I love everything Michael Wood does. He has my dream job. I remember watching his In Search of Alexander The Great as a little kid; I'm sure it influenced my love of history and far-away exotic places (if only I ever get to see them...)
I've drawn similar parallels in the past, most notably here and here, where I wrote:
Imagine life for an average citizen in the provinces during the sunset of the Roman Empire. One day the Roman soldiers are pulled back from the fort defending your town due to lack of manpower. The harvests are smaller due to soil exhaustion and lack of rain. The ceramic and metal goods are a little bit shoddier every year, and the quality of building bricks declines. The baths run out of wood for heating, and the arena shuts down for lack of funds. The ships fail to arrive on time with amphoras full of olive oil, and the only blacksmith has left town. Stone buildings crumble for lack of maintenance, replaced by cheaper wooden ones. Administrators stop doing their jobs, and people stopped listening to their edicts or paying taxes long ago anyway. Over time, the Empire slowly decays from the far-flung outer regions in towards the center. It's like watching ice freeze - it seems like nothing special is happening. Only when you compare the beginning and end states do you realize the drama of what has occurred. Eventually, the new state just becomes "the new normal."De Nobis Fabula Narratur, indeed.
BONUS HISTORY LESSON:
Courtesy The New York Times:
Greece may be on Europe’s periphery today, but in the 12th century Constantinople was the gateway to a lucrative trade in spices, silks and luxury goods coming from the east. This trade had made fortunes for men across Europe — as the economies of Greece, Spain, Portugal and Italy have done over the last two decades.
Traders from places like Venice, Genoa and Pisa in the late 12th century managed to win for themselves the sort of advantages and loopholes in Constantinople that bright young fund managers would kill for today: they negotiated positions that allowed them to undercut local traders, alongside smart commercial treaties that let them minimize or even sidestep their taxes. As with modern Greece, this led to a flow of cheap foreign capital into the markets.
Around 1200, though, things went sour. A sharp contraction of trade in the Byzantine Empire was exacerbated by wild overspending by Venice, the medieval equivalent of a European central bank.
Almost overnight there was a switch from the easy money, where everyone was a winner, to the dark arts of debt collecting. As with Athens since the financial crisis took hold, it became clear that no one would take responsibility for lending too much, for basing forecasts on only best-case scenarios.
Someone would have to cover the losses, and Venetian merchants were adamant that it would not be them. Constantinople and the Greek-speaking empire, riven by internal divisions, was the obvious mark.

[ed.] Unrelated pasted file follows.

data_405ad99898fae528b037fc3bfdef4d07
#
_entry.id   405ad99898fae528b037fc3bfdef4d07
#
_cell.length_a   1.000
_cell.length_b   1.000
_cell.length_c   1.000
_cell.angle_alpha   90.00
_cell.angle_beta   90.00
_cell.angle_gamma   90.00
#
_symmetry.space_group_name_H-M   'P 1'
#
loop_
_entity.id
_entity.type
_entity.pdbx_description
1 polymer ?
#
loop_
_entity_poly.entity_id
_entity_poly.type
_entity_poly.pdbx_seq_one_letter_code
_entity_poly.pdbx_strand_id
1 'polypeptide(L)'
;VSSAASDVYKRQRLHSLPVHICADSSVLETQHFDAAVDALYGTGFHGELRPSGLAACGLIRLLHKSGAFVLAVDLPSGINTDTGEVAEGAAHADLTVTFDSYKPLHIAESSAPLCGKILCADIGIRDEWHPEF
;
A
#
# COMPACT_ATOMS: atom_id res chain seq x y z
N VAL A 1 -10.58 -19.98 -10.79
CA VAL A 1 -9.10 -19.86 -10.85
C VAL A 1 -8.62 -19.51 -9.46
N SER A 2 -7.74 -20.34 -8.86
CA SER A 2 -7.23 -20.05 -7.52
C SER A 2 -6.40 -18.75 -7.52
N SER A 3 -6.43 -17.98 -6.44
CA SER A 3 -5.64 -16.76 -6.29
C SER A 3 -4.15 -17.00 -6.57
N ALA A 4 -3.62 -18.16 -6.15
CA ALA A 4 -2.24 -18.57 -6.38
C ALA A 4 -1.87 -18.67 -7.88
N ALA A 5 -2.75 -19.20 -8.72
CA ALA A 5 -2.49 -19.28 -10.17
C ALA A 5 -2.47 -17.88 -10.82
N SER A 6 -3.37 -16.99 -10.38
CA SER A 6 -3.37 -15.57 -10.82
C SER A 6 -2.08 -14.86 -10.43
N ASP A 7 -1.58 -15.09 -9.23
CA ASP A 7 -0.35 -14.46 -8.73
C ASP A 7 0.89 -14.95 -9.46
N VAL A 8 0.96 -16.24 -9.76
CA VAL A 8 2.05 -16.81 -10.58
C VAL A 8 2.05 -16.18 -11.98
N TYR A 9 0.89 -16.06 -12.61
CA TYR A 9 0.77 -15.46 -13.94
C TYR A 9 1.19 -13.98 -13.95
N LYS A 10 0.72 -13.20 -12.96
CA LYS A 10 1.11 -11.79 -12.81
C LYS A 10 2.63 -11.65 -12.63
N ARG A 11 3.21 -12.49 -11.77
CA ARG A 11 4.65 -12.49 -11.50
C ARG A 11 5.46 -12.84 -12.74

Eventually, one of the rival factions in Constantinople offered a deal with Venice: in exchange for covering the Most Serene Republic’s losses, the faction would receive Venetian military muscle to secure its claim on the Byzantine throne. Venice jumped at the deal.
But Constantinople had vastly underestimated the size of its new debt obligations — and overestimated the stabilizing effect of Venetian arms. Financial obligations mounted abroad, while political paralysis deepened at home.
Everyone from the pope to the kings of Europe knew about the pressure building against Constantinople. One Western delegation after another told the Greeks to get their act together — or, to put it more bluntly, to pay up. The crusaders, under the sway of Venice, lay siege to the city.
Eventually, the Westerners had enough of the procrastination. Seizing their chance, the knights stormed Constantinople. What happened next was a disgrace: the prize assets of the empire were looted at will, seized as collateral by a mob that behaved with no concern for the city’s inhabitants, its culture or its history.
According to one account, prostitutes danced on the altar of St. Sophia, the most beautiful church in the whole of Christendom. Palaces, gardens and holy places were ransacked, with treasures taken off by the cartload. The great collections of relics held in the imperial capital were seized by the Westerners to adorn cathedrals and churches across Western Europe; to this day four bronze horses, stolen from the hippodrome of Constantinople, stand atop the Cathedral of St. Mark in Venice.
Judging the Greeks fiscally and politically incompetent, the conquerors appointed a regent. Baldwin of Flanders, crowned emperor of Constantinople in 1204, was a classic I.M.F.-style appointee: a safe pair of hands, someone with whom other Western leaders could do business.
Meanwhile, the noblemen leading the Crusade, many of whom had brought ruin in the first place with their reckless promises, took control of whole areas of the city and empire for themselves — a classic case of getting in at rock bottom. (So keep an eye on those bankers and their villas in the Aegean; you don’t need to be a historian to know it is a buyers’ market.) The new Latin Empire of Constantinople lasted just 50 years before the Greeks returned to power.